- Text Alex James Taylor
- 14th February 2018
To enter one of Raf Simons’ show spaces is always a real treat. A portal into a surreal world, the Belgian designer knows only too well the power of realising an holistic universe.
Here, inside the former American Stock Exchange building, this ability to create atmosphere was brilliantly showcased. Transformed into a madcap vision of the diverse American landscape, the set was more reminiscent of a Universal Studios ride than a catwalk space. Knocked-together barns (like the one featured in the brand’s recent Willy Vanderperre-photographed campaign) were erected and adorned in Andy Warhol photographs, while pompoms and Sterling Ruby sculptures hung from scaffolding, and a layer of popcorn – about a foot deep and 50,000 gallons of the stuff – covered the floor.
Food for thought, hey? Simons’ next clue came in the form of a list of 50 words (50 words/50 states, get it?). “Firefighter,” “pioneer,” “cinema” and “collage” appeared. There was also “civil” followed by “war”, “couture” next to “uniform”, “epic” next to “youth”, and “new” followed by “world.”
As for the apocalyptic figures who walked these sweet ’n’ salty streets, they came dressed in a collection that mirrored the dichotomy of Raf’s words. Heroes appeared in the form of firemen’s jackets for men and women, integrating the hi-vis, reflective stripes into cropped jackets, parkas and sherling, while Mylar survival blankets were reimagined as dresses and accessorised with hazmat boots and gloves to create space-age homages to our astronaut pioneers that looked both delicate and tough at once.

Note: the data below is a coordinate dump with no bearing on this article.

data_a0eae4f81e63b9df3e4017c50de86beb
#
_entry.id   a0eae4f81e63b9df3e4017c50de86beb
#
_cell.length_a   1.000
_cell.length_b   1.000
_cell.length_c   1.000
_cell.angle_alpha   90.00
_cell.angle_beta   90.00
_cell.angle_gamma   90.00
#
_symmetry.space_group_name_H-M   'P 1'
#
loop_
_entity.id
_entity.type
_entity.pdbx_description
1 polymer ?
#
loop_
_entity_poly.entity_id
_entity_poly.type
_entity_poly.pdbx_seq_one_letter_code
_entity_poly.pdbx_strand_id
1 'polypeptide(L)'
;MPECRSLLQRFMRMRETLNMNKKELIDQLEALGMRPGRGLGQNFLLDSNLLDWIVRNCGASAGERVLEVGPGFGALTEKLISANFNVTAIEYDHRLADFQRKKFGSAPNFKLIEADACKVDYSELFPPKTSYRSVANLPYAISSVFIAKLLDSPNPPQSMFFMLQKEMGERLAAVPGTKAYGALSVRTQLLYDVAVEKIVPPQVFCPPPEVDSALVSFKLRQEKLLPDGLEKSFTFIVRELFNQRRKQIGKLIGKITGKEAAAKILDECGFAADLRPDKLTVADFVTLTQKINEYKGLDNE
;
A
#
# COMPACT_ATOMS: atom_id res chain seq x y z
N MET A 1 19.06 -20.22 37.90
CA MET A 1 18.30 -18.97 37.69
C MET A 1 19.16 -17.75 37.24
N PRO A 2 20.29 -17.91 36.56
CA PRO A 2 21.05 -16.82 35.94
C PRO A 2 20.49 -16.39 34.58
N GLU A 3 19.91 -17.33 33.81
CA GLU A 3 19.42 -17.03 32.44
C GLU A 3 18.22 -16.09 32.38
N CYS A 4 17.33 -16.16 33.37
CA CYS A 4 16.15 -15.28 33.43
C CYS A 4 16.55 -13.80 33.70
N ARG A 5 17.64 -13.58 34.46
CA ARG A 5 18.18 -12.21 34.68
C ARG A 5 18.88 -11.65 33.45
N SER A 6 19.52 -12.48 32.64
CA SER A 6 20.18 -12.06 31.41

Elsewhere heavily layered knitwear featured Looney Tunes characters Roadrunner and Wile E. Coyote, lumberjack check jackets nodded towards those midwest settlers, and a number of prairie dresses, quilt shirts and patchwork pieces referenced rural America. Many looks also came accessorised with hand-knitted balaclavas that were very Raf (pulling the wool over our eyes? A strong metaphor).
The soundtrack offered its own meanings. Created by Michel Gaubert and Ryan Aguilar, tracks segued from Simon & Garfunkel’s The Sound of Silence to The Mamas And The Papas’ California Somnolienta, while bursts of muffled bass tones interjected and David Bowie’s This Is Not America echoed from Raf’s first Calvin Klein collection.
Now in his third season at Calvin Klein, Raf’s socio-political blender continues to whirl, celebrating the foundations of American culture, while simultaneously pulling them apart. Here, the designer set the metaphorical mixer to maximum, building on the subversive themes of previous seasons while digging deeper into his adopted-home’s psyche. As models walked clinging onto Calvin Klein-branded bags of popcorn, you couldn’t help but consider the blurring of reality and fiction in recent years. In this world of fire and fury, when TV stars are our leaders, accusations are rebranded as fake news, and lies are becoming the norm, are we all just sat watching as the fires continue to blaze?